Paul Krugman, who has just been awarded the Nobel Prize in economic science, in a New York Times article that appeared online on the 12th, in print yesterday and in today’s edition of The Guardian, praised Gordon Brown and the British government for the way that they handled the current crisis.
Has Gordon Brown, the British prime minister, saved the world financial system?
O.K., the question is premature — we still don’t know the exact shape of the planned financial rescues in Europe or for that matter the United States, let alone whether they’ll really work. What we do know, however, is that Mr. Brown and Alistair Darling, the chancellor of the Exchequer (equivalent to our Treasury secretary), have defined the character of the worldwide rescue effort, with other wealthy nations playing catch-up.
Krugman argues that although London a major financial centre, Britain is in every other way Britain does not have the kind of economic clout to make the running when it comes to dealing with a crisis of this magnitude.
But the Brown government has shown itself willing to think clearly about the financial crisis, and act quickly on its conclusions. And this combination of clarity and decisiveness hasn’t been matched by any other Western government, least of all our own.
But when Henry Paulson, the U.S. Treasury secretary, announced his plan for a $700 billion financial bailout, he rejected this obvious path, saying, “That’s what you do when you have failure.” Instead, he called for government purchases of toxic mortgage-backed securities, based on the theory that … actually, it never was clear what his theory was.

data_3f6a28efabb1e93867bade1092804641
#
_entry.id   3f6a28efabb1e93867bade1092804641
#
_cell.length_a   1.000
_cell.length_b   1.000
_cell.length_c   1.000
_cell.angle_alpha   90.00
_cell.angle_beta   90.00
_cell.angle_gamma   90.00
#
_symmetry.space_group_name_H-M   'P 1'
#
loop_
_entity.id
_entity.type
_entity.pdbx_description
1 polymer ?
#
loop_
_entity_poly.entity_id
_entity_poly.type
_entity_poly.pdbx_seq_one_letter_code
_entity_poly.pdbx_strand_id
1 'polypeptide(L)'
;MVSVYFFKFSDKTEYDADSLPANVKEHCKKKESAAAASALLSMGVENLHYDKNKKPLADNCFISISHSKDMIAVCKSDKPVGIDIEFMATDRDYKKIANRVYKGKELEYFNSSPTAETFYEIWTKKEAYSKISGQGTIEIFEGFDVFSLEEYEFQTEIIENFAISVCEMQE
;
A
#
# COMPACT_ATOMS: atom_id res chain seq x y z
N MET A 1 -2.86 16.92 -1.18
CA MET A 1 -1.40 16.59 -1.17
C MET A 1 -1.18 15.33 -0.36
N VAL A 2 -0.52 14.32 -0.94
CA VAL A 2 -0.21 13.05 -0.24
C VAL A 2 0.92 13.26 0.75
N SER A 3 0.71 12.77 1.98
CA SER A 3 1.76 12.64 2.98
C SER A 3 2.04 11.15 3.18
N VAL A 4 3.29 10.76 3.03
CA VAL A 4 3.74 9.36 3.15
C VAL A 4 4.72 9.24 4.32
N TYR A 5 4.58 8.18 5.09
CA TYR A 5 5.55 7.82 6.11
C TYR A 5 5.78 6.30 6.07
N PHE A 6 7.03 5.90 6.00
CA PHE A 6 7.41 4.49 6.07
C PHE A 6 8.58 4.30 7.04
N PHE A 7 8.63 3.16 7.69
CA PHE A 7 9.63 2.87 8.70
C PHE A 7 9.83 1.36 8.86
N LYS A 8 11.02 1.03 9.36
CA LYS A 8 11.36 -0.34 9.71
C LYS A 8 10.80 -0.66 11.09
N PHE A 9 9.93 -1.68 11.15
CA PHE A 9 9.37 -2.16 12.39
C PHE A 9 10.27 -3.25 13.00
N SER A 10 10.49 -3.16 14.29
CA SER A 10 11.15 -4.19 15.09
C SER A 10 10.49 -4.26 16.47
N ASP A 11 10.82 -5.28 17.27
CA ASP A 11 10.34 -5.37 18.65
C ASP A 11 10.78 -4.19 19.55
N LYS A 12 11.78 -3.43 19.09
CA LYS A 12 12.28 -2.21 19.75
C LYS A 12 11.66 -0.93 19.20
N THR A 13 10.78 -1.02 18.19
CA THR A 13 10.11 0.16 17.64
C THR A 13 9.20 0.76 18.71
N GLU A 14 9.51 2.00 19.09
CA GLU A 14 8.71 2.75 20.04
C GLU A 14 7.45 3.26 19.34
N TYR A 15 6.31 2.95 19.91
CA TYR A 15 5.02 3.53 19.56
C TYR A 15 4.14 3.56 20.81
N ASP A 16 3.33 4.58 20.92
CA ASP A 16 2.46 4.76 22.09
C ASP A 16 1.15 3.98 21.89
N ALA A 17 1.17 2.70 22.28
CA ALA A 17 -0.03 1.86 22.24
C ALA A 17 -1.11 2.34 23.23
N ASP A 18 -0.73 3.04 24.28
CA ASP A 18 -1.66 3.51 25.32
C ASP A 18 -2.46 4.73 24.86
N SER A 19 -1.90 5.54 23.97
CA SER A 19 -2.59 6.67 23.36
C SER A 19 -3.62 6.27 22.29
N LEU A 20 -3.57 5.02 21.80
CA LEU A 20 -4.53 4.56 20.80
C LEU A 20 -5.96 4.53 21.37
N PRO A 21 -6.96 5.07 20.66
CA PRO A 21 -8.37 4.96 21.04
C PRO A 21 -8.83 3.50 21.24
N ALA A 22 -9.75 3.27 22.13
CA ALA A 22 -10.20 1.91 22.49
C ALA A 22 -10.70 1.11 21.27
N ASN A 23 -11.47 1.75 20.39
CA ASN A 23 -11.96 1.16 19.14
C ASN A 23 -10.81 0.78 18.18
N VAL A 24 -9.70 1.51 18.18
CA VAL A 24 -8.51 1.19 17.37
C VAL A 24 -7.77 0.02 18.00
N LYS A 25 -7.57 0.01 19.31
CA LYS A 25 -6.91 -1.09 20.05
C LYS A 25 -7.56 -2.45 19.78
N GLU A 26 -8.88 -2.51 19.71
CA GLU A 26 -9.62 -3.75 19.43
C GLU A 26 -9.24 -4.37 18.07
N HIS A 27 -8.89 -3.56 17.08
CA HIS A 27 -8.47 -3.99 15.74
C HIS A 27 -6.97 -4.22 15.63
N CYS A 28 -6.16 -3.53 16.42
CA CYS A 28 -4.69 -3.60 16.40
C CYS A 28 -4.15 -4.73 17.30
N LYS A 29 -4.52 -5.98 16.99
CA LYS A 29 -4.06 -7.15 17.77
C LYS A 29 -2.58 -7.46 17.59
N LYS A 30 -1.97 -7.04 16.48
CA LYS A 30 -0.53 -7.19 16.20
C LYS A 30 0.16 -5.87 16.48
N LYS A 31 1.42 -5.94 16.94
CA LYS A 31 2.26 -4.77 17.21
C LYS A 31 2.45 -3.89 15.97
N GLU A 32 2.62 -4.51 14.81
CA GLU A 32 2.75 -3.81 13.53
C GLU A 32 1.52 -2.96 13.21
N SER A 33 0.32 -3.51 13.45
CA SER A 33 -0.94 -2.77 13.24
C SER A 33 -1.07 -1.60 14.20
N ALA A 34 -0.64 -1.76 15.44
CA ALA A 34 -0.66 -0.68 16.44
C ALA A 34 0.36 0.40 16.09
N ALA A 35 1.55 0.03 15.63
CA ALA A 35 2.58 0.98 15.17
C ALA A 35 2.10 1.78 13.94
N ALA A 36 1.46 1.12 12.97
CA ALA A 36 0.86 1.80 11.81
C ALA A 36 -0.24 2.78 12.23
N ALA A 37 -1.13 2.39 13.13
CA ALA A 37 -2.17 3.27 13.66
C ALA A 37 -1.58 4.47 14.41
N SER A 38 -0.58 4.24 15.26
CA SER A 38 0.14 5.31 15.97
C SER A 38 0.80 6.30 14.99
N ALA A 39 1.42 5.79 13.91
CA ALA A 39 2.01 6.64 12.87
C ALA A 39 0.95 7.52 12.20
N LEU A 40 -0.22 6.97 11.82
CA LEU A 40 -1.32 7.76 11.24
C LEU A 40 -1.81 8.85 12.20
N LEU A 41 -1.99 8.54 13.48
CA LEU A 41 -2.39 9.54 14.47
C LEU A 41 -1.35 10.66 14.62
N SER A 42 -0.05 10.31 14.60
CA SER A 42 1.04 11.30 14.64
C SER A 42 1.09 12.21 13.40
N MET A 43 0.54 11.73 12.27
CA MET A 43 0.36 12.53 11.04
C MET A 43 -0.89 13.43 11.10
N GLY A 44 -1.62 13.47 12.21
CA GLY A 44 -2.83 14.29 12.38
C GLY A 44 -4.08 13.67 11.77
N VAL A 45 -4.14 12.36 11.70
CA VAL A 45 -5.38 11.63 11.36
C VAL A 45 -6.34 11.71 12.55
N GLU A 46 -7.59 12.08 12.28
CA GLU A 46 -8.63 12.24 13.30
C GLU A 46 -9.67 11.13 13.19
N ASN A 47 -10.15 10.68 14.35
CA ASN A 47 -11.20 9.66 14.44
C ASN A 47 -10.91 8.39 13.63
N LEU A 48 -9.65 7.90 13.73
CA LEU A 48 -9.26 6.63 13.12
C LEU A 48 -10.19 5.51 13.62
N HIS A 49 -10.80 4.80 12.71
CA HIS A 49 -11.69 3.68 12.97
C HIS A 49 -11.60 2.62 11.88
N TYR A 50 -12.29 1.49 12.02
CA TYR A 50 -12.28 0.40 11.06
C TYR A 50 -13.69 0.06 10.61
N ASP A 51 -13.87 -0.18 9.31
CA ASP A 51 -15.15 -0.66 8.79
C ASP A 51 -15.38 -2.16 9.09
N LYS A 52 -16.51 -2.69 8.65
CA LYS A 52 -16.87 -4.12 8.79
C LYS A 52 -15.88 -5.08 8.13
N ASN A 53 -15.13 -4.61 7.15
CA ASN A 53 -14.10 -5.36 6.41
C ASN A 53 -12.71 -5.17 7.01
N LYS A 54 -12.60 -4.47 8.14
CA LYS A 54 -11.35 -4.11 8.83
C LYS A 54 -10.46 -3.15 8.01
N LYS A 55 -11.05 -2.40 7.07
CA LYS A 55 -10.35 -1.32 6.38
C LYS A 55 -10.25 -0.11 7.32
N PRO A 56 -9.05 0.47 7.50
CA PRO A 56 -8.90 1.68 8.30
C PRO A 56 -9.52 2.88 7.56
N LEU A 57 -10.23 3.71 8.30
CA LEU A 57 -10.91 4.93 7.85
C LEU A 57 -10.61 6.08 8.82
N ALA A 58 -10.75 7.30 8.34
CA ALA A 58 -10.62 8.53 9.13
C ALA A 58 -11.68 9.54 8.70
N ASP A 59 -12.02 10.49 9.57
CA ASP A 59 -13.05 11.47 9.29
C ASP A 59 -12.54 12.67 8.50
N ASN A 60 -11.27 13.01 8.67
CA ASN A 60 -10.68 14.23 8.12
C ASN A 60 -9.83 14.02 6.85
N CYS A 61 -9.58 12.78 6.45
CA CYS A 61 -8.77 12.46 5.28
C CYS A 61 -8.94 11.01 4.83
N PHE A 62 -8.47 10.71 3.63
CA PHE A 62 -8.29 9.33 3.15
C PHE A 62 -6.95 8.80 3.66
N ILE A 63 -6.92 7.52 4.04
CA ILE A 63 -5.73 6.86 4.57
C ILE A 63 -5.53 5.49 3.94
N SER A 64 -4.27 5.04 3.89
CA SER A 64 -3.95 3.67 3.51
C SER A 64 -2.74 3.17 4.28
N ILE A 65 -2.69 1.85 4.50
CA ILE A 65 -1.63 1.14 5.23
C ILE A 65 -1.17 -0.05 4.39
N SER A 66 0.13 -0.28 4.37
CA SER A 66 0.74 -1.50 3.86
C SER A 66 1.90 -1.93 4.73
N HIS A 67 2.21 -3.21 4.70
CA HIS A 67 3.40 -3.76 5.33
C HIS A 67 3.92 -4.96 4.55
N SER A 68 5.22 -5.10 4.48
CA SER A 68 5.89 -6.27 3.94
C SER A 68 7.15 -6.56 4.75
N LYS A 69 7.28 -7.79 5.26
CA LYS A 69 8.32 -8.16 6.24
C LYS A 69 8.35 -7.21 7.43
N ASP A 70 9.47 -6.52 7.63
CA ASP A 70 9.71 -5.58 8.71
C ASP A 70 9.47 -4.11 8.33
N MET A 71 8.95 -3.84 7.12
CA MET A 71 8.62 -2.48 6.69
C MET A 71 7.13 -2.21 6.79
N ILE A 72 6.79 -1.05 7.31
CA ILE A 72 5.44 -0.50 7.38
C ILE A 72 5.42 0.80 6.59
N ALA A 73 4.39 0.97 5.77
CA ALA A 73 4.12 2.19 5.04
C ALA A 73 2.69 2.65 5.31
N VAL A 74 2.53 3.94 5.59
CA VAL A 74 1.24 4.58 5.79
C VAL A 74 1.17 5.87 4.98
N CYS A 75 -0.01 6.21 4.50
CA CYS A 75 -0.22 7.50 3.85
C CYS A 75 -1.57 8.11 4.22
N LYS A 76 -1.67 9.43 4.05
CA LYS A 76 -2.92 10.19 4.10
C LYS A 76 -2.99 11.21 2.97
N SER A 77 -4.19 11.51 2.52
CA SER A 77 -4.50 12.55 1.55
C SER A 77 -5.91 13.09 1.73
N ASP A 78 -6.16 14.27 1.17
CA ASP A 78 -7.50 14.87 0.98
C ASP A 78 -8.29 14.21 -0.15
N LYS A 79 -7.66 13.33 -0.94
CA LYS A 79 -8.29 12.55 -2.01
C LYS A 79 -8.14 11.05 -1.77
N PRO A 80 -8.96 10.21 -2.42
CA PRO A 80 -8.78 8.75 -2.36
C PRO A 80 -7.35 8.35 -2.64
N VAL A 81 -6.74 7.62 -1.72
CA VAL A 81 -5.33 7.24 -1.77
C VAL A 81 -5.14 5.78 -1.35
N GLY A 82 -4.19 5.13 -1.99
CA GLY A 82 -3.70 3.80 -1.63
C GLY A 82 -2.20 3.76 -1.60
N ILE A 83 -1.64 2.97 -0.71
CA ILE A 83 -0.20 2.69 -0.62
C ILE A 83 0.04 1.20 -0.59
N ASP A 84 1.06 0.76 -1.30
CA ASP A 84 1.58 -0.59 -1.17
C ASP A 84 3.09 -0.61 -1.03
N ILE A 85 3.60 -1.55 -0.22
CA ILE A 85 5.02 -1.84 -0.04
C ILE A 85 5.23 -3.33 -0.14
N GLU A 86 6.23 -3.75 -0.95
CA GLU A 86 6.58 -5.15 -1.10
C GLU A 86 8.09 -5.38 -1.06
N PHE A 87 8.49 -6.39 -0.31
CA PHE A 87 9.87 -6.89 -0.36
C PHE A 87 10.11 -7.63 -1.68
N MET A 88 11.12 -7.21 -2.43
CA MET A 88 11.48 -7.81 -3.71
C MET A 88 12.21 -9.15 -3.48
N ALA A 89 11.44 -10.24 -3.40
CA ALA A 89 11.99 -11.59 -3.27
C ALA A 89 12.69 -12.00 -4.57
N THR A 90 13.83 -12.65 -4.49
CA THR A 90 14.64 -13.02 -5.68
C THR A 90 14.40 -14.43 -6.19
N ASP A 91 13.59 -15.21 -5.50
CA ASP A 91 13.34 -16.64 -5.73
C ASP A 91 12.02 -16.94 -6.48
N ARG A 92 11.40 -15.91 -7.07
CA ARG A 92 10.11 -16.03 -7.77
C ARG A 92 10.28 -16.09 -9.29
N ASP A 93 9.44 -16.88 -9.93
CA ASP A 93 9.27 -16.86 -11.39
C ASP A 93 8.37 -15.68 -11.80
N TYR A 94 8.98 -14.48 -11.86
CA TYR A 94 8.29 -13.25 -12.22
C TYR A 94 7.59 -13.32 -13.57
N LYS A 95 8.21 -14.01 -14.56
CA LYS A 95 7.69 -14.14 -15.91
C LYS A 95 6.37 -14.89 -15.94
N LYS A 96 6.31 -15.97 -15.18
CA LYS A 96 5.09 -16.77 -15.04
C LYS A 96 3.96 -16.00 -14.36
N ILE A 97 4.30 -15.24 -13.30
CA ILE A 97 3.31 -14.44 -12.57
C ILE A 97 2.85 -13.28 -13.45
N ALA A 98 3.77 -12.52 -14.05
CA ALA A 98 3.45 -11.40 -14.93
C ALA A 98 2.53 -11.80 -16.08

In the final paragraphs, he has a stab at explaining why it was Brown and not Paulson that the made the decisive move.
As I said, we still don’t know whether these moves will work. But policy is, finally, being driven by a clear view of what needs to be done. Which raises the question, why did that clear view have to come from London rather than Washington?
It’s hard to avoid the sense that Mr. Paulson’s initial response was distorted by ideology. Remember, he works for an administration whose philosophy of government can be summed up as “private good, public bad,” which must have made it hard to face up to the need for partial government ownership of the financial sector.
I also wonder how much the Femafication of government under President Bush contributed to Mr. Paulson’s fumble. All across the executive branch, knowledgeable professionals have been driven out; there may not have been anyone left at Treasury with the stature and background to tell Mr. Paulson that he wasn’t making sense.
Luckily for the world economy, however, Gordon Brown and his officials are making sense. And they may have shown us the way through this crisisis.
There is some salutary lessons in all this for the American voter. All one can hope is that he or she is paying attention